The Expat Scorecard

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Had we known THEN what we know NOW about Ecuador, our decision to move to Costa Rica may have been quite different.

There is no substitute to good, first-hand information.


We are fortunate to have had the opportunity to experience expat life first hand.  Whenever we travel, we always go with one eye focused on whether or not THAT place maybe another potential expat location for us to explore.

Within this past year we have visited both Panama and Ecuador, two countries which have been highly touted in the "international travel press," and have been identified as places where the expats are moving. 

We gave serious thought to our itinerary for our upcoming Ecuador Due Diligence Trip.  Our mission was to explore the country for 10 days and gather sufficient information so as to determine if it was a place we might consider as a new home.  This laid the foundation for our new Expat Scorecard.

WHAT IS THE EXPAT SCORECARD?

Download The Expat Scorecard

CLICK ON IMAGE TO DOWNLOAD

A scorecard is a type of report that applies a numerical value (score) against a defined set of criteria.  Taken together, this report provides a snapshot of particular set of criteria at a single point in time.  Our scorecard is broken down into nine categories: General Appearance, Infrastructure, Health & Safety, Culture & Entertainment, Shopping, Real Estate, Transportation, Environment and Miscellaneous.

Within those 9 categories, I have compiled 68 different criteria.  Each criteria has been worded as a "very positive" comment.  If I totally agreed with the statement, I gave it a score of 5.  If I totally disagreed, I gave it a score of 1.  A score of 3 basically said that I agree with the comment but have no strong feelings either way. 

The scores of 2 and 4 simply reflect a little more or less in my level of agreement with the statement.  This way, the higher the total score, the more pleases I am with that location.  If you have been to these places, your assessment may be totally different.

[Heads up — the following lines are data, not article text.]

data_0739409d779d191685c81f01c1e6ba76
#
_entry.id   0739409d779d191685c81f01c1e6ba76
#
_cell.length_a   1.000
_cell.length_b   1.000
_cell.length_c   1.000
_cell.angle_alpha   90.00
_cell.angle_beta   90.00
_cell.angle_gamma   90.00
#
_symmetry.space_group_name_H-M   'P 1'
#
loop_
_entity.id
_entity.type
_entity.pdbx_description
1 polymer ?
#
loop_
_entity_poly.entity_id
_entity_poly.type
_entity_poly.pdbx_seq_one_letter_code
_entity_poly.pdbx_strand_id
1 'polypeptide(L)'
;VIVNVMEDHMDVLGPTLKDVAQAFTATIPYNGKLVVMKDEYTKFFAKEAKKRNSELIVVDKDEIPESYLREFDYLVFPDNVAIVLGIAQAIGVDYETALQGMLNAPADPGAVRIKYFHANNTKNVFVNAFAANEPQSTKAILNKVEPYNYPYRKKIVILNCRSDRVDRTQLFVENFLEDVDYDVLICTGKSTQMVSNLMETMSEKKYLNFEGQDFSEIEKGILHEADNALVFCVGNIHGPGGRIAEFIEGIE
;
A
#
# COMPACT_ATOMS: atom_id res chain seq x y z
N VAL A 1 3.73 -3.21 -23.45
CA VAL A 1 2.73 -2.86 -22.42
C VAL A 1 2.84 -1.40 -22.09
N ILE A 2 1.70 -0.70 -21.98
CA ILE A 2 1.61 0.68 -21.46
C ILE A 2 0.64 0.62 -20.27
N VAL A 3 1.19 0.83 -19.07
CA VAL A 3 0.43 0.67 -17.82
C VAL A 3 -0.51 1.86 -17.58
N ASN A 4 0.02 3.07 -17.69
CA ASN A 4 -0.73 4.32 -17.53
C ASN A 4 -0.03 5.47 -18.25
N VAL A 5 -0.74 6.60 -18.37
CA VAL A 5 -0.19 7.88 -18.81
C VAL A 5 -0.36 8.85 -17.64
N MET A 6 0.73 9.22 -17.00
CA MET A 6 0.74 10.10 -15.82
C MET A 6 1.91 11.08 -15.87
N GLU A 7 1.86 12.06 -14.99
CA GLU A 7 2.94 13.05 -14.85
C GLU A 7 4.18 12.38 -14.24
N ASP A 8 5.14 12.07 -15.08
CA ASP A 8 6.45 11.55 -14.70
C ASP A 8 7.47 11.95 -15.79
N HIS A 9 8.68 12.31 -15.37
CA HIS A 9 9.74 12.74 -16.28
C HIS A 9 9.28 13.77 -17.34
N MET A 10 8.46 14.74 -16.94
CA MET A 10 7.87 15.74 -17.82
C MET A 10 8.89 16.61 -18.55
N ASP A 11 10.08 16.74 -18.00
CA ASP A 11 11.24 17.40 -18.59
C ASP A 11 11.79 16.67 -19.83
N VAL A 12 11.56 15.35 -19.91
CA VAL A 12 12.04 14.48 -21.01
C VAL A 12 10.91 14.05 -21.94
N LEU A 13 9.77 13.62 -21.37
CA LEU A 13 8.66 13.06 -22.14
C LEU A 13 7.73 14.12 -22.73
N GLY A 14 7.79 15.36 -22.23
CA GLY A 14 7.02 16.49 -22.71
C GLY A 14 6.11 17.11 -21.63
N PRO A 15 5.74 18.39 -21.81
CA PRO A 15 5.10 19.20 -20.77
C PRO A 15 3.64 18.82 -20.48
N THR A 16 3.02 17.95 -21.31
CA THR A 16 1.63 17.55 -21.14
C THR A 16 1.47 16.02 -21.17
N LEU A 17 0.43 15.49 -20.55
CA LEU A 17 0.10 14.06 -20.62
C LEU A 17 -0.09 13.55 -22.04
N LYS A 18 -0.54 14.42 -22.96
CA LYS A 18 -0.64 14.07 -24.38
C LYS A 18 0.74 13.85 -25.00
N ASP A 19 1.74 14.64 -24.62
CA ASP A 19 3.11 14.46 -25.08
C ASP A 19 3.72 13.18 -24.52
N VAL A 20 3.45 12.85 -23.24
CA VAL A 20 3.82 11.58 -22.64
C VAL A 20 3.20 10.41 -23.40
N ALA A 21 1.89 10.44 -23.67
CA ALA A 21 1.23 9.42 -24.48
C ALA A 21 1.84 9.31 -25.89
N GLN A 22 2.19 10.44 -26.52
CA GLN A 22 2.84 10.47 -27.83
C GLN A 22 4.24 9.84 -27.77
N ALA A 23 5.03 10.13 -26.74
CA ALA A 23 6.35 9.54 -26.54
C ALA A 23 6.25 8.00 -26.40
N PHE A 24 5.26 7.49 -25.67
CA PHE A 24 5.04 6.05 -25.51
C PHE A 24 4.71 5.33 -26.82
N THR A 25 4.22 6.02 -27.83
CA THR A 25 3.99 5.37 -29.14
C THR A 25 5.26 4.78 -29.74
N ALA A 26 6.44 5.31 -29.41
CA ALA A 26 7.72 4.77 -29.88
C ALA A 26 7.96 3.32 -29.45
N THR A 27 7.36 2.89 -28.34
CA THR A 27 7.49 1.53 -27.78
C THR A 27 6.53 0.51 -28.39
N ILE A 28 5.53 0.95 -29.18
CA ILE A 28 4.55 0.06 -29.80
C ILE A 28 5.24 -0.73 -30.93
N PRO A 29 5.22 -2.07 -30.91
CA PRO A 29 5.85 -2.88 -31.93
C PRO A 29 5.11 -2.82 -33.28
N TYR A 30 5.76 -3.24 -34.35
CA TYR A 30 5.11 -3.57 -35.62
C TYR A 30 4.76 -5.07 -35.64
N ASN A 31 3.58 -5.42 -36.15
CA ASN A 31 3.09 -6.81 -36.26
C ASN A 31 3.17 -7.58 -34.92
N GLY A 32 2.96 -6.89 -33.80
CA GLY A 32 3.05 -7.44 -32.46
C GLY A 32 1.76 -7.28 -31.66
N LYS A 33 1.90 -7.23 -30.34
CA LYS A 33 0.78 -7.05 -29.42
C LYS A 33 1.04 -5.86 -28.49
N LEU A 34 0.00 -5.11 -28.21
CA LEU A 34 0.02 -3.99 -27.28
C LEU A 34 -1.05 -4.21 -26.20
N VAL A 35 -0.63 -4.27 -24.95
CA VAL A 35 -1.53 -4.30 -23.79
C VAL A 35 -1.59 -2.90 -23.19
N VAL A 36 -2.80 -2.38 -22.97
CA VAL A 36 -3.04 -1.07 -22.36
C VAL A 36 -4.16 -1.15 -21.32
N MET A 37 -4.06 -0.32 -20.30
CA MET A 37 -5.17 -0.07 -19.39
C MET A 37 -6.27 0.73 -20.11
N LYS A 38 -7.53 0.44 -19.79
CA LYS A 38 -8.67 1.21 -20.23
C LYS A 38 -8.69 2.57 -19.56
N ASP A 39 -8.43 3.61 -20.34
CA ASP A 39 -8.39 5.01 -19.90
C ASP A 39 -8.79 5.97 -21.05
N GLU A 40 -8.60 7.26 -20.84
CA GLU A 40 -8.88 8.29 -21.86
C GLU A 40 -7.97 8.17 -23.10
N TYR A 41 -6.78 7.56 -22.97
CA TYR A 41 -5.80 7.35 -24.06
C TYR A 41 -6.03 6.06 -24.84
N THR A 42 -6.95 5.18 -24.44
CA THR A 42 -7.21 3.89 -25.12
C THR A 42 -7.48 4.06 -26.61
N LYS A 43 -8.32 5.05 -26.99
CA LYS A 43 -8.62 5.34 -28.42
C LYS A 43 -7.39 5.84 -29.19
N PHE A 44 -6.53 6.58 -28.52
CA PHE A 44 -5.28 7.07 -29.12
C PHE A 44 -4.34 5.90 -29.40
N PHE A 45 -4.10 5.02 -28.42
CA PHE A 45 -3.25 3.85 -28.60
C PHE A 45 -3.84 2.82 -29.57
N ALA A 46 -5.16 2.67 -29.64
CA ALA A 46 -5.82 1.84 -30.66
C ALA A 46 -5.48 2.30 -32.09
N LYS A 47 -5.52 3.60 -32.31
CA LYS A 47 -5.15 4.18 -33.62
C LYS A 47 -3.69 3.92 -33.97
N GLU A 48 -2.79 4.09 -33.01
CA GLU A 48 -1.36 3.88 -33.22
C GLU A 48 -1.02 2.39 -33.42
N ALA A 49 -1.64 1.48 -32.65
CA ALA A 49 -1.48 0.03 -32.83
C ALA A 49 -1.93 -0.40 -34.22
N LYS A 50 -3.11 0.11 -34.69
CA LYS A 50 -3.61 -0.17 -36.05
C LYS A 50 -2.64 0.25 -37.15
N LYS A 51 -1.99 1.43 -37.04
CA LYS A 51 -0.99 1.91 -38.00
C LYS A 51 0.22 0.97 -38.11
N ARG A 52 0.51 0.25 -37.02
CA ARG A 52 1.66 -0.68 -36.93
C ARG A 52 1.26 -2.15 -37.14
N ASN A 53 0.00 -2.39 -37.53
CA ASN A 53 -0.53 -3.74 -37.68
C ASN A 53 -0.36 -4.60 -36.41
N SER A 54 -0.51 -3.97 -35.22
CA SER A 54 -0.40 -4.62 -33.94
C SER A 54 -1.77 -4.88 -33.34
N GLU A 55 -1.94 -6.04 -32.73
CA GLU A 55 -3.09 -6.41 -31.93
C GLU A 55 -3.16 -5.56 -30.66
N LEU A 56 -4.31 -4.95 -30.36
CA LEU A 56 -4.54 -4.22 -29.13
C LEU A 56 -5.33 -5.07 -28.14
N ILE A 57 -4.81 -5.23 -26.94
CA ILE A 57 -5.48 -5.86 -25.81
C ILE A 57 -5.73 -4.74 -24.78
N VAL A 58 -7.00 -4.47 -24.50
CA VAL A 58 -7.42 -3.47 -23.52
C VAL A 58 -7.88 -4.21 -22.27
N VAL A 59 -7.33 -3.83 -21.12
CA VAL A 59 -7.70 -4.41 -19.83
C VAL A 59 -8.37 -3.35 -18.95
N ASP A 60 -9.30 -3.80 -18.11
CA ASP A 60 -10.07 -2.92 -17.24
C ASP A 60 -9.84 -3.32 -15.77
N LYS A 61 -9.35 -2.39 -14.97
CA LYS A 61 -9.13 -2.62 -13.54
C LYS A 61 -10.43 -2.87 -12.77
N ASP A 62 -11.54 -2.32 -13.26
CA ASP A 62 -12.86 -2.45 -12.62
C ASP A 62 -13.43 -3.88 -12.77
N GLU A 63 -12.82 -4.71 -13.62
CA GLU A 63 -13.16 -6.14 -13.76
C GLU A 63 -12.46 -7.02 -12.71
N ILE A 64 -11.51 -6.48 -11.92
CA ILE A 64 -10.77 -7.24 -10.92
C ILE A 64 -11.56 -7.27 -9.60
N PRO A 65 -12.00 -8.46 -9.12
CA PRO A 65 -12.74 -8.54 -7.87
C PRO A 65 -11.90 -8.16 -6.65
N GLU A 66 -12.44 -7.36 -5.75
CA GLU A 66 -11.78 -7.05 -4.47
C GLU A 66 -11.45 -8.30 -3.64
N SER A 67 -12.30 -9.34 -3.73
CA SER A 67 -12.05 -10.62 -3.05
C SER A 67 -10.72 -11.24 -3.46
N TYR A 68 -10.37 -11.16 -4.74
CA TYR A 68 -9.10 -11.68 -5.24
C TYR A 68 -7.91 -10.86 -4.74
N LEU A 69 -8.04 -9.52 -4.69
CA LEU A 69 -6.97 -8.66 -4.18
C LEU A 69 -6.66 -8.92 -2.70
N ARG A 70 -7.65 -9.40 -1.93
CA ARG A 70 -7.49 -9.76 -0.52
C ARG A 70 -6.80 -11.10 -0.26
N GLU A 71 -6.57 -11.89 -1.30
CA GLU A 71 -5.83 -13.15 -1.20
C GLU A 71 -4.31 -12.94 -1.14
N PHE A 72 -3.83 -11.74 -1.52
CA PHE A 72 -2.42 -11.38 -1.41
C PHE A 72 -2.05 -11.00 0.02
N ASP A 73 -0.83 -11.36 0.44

A score of NA simply means that I did not have sufficient data to offer an opinion.

Having spent my last 11 years of life in Charlotte, NC, I used that town as my benchmark.  All my subjective ratings of these foreign cities were based on that single point of reference.  In trying to compare Costa Rica with Ecuador and Panama, the diversity of the three countries required me to create three separate points of measurement; URBAN, SUBURBAN and BEACH. 

  • URBAN: We compared San Jose Costa Rica, Panama City Panama and Quito Ecuador.  Each city in its own right has plusses and negatives.  While we never lived in San Jose, we visit and do business there on a frequent basis.

  • SUBURBAN: Since we lived on the outskirts of San Ramon de Alajuela, we used that as our point of reference for scoring the Central Valley.  However, to be fair, there are many other places within the Central Valley which may rate higher and/or lower.  But for the sake of expediency, we used only a single area.  Panama's Boquete and David were comparable locations as was Ecuador's Cuenca.

  • BEACH: Since we now live at the beach, our current lifestyle can not be compared to our Central Valley life, hence the creation of this category.  But in fairness to Panama, we only had time for a very cursory visit to just one of their beach areas and did not spend adequate time in researching. 

The scorecard is in PDF format.  You will need Adobe Acrobat Reader.  DOWNLOAD



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